Educational outdoor-workshops on forests

At the end of September, the European Wilderness Society held several outdoor workshops to give young people from Italy, Slovenia, Austria, Germany and the Ukraine an understanding of the importance of forests, its functions and the right behaviour in nature. The 3 workshops, each with about 20 participants, took place in Salzburg’s Lungau, right in the forest.

Exploring the forest

To start, the young people listed all possible animal and plant species that they could think of as inhabitants of the forest. The young people explored the different floors of the forest directly on site. They spotted beetles, snails and other inhabitants of the bottom layer, the occasional squirrel as a resident of the canopy, and various birds that were more heard than seen.

The young people tried to identify the different tree species based on the bark and the leaves or needles and determined the forest type. In this region there are mainly coniferous or mixed coniferous forests. The important functions of the forest as a protective forest, habitat for humans, animals, plants and fungi, as a pollutant filter, in climate protection as well as the use of the forest and its effects were explained by the workshop leader.

The young people also got to know about the principles of “Respect Nature“, hence learned how to behave properly in the forest and wilderness.

Learning how to make a fire

Afterwards, the real action started: The wilderness expert Vlado Vancura showed the young people how to properly and safely make a fire outdoors in nature.

Fire always played an important role in humans’ life. For many centuries we used it for food preparation, warming up etc. But recently, due to the climate change, draught and resulting forest fires, we need to be very careful with making fire in nature. Nowadays we are usually making fire more as a recreational activity, not as a necessity. But not many people know how and where to do it properly.

Therefore, this was a great opportunity for the young people to learn about it. After the youngsters had collected some firewood in the forest, the fun started. Vlado explained how to stack the wood correctly, how to light it and how to extinguish the fire at the end.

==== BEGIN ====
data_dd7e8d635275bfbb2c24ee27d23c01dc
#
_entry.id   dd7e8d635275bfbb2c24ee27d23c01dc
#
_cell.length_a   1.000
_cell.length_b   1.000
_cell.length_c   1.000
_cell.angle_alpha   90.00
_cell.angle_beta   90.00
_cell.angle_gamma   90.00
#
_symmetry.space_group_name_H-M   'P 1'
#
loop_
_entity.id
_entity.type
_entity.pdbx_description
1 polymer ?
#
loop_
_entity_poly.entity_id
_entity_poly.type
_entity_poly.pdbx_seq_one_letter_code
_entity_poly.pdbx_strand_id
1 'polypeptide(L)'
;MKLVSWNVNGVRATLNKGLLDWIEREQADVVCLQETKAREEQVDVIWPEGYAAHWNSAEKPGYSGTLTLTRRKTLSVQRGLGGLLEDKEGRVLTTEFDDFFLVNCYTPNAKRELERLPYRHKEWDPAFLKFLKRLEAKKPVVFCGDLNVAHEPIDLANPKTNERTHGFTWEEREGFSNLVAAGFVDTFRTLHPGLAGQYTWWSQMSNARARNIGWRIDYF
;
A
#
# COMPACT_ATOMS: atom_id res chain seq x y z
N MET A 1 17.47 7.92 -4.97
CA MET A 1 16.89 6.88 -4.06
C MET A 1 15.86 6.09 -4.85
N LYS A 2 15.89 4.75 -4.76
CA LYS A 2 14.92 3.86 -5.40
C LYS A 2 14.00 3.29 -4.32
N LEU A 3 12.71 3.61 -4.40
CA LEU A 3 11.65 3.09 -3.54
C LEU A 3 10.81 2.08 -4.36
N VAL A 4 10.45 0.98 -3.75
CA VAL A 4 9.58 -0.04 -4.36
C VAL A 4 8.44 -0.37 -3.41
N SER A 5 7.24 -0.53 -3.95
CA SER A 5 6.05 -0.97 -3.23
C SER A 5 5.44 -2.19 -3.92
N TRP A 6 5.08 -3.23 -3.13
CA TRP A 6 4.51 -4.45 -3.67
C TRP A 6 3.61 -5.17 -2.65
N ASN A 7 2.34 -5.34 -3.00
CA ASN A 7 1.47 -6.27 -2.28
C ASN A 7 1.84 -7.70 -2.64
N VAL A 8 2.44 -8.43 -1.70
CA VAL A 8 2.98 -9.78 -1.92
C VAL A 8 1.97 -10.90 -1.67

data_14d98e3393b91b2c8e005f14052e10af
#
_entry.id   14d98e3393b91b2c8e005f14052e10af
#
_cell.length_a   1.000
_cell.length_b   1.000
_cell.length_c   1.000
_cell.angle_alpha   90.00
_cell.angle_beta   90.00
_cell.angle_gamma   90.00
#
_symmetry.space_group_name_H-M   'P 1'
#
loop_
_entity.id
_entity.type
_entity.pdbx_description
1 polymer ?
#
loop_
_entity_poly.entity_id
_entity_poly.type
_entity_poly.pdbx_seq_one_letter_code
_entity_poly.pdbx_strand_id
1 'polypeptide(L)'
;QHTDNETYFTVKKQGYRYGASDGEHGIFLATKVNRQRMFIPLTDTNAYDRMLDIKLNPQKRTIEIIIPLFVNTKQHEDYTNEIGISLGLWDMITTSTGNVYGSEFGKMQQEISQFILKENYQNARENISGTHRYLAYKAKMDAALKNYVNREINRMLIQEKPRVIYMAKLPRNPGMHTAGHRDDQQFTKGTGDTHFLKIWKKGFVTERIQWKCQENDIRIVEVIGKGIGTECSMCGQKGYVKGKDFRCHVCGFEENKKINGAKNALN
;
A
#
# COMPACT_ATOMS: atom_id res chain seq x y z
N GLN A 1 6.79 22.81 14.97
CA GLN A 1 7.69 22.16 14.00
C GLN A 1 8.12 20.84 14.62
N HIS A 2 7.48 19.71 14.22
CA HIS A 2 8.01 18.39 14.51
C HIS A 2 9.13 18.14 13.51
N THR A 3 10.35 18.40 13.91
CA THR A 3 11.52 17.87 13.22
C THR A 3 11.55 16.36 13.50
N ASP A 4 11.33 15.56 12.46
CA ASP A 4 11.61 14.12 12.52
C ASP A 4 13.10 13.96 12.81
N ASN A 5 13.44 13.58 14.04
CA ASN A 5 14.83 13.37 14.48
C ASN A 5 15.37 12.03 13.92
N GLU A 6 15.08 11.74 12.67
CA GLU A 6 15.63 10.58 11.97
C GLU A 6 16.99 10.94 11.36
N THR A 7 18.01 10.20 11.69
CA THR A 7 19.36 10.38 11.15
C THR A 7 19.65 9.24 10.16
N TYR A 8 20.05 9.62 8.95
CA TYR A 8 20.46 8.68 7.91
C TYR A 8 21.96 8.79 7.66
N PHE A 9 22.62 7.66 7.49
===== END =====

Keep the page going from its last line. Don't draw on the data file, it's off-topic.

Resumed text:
Briefly summarized: If somebody wants to make a fire outdoors, the most important rule is to check whether it is even allowed in this certain place. There are countries in Europe, where making fire in nature is forbidden. As an alternative to fire making, nowadays portative stoves can be used, which can help you with warming or cooking quick food outdoors.

If you have decided to make a fire, make sure, you are:

  • not doing it directly in the forest,
  • not doing it with windy weather,
  • using an already established fire ring,
  • using only small deadwood and not freshly cut conifer branches.

It is also very important to attend the fire all the time and finish it with water.

Literature talk around the fire

In the pleasant atmosphere of the fire, the workshop leaders presented 4 trade journals to the youngsters that were created as part of the “Multiperspective view of biodiversity in the forest” project. The journals deal with the following topics: New species – opportunity or risk, Forest fires – from prevention to regeneration, The influence of fauna on the forest, Towards close-to-nature forest management.

The young people took home a lot of new and inspiring experiences from these workshops and we want to thank them for their motivation and enthusiasm on the learned topics!

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